High School Fishing
March 2020, Volume 111
When you think of high school sports, if you’re like most, Friday nights under the lights come to mind. The roar of the crowd and the home team coming from behind to win the big game. Cheerleaders on the sidelines cheering, parents in the stands supporting the team and coaches on the field all while 22 young men fight over a ball. We love our football but let me tell you about Saturday morning.
It is 3:30 a.m. and the alarm is sounding but he’s already up. He’s been up 20 minutes, singing along as the headphones blast “Exposed” by Charlie Farley. Gear is packed, breakfast in hand, sunglasses around the neck and out the door he goes, “It’s Tournament TIME!”
Pulling up to the boat launch with the anticipation of a five year old on Christmas morning, he jumps out to ready the boat for launch. All clear and in the water it goes. Now the wait.
Numerous high schools across the state are jumping into the fishing arena. Most electing to fish as a club instead of through Louisiana High School Athletic Association because it offers more freedom for the anglers in team numbers and especially in participation. Central, Live Oak, Silliman, Morgan City, Brusly, Denham Springs, and many other high schools throughout the state have teams representing them at various levels of bass fishing.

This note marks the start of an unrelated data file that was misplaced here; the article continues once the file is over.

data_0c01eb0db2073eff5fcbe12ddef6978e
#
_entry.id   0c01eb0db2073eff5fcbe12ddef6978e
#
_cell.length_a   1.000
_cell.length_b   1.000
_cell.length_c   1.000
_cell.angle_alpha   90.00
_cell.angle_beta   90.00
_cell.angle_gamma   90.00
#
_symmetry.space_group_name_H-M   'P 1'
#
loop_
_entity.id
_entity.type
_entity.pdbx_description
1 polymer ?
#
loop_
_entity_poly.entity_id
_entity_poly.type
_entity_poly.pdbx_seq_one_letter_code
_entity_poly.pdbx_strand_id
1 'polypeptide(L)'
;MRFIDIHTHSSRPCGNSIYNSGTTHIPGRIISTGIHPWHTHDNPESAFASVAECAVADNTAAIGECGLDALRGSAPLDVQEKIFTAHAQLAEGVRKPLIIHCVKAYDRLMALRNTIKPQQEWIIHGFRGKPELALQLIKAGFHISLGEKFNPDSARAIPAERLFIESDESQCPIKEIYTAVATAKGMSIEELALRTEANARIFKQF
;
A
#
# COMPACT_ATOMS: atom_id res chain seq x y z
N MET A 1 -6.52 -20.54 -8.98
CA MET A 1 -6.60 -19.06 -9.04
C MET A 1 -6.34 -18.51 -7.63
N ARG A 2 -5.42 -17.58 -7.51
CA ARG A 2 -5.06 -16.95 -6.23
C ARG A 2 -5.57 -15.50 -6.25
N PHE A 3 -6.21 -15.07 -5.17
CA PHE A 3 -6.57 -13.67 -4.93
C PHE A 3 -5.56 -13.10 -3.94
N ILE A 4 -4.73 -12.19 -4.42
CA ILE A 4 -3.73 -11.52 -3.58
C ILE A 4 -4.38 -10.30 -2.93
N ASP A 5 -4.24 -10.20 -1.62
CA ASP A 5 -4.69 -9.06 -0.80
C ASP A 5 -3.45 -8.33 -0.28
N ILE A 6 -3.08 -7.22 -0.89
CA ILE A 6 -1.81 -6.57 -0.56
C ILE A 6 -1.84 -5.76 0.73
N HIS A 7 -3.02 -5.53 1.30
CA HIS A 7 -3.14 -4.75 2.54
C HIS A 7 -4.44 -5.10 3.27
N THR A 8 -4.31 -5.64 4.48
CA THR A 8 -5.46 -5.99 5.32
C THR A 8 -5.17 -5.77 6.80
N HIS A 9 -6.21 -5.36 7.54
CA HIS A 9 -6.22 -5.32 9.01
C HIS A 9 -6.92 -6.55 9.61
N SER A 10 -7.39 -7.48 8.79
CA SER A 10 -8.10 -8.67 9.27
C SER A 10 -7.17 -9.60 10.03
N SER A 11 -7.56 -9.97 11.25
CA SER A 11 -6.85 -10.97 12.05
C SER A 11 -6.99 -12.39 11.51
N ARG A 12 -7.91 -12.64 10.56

The next qualifier for state will be March 14 on Caney Creek Reservoir, aka Caney Lake launching from Jimmie Davis State Park, 1209 Park Rd, Chatham, La. If it’s anything like the previous qualifiers there will be upwards of 150+ teams on the water that day.
Members of the Walker High School Wildcat Fishing Team listen in on recent club news at a recent team meeting.
Coach Jeremy Ferachi delivers news and instruction to the Walker High Bass Team.
We have visited many clubs around the state and even fished with some of the up and coming bass anglers. You may recall our feature on Connor Rushing of Central High fishing our home lake of Concordia or our trip down to Morgan City to fish a dogfight in the Basin with the #AtchafalyaKid Peyton Grizzaffi. These kids are at the top of their sports but there is no crowd cheering them on, at least not during the “game.”
It’s a game of solitude. At most, just 3 people in the boat in a remote part of a body of water looking for the biggest 5 bass you can find. It’s 8, 9, 10 hours on your feet with only a short time out for lunch before the next cast. It’s not only competing against other anglers but the ever elusive bass. A million decisions in a day lead to moments of glory.
Walker High School has a bass fishing team headed up by Coaches Jeremy Ferachi and Erich Matherne. They both have boys on the team but are there for every student that competes regardless of skill level. I had the opportunity to go down and meet with the club back in November. I talked with the guys and a few things stood out.
The guys told me about their breaking down of a lake. Looking at videos, google maps, and finding areas that look like they would hold fish is the first steps in preparing for a day on the water. They had several ideas of how to start looking for fish and the different strategies for finding them but two things stood out, they are going to throw a frog and fish the spillway if at all possible.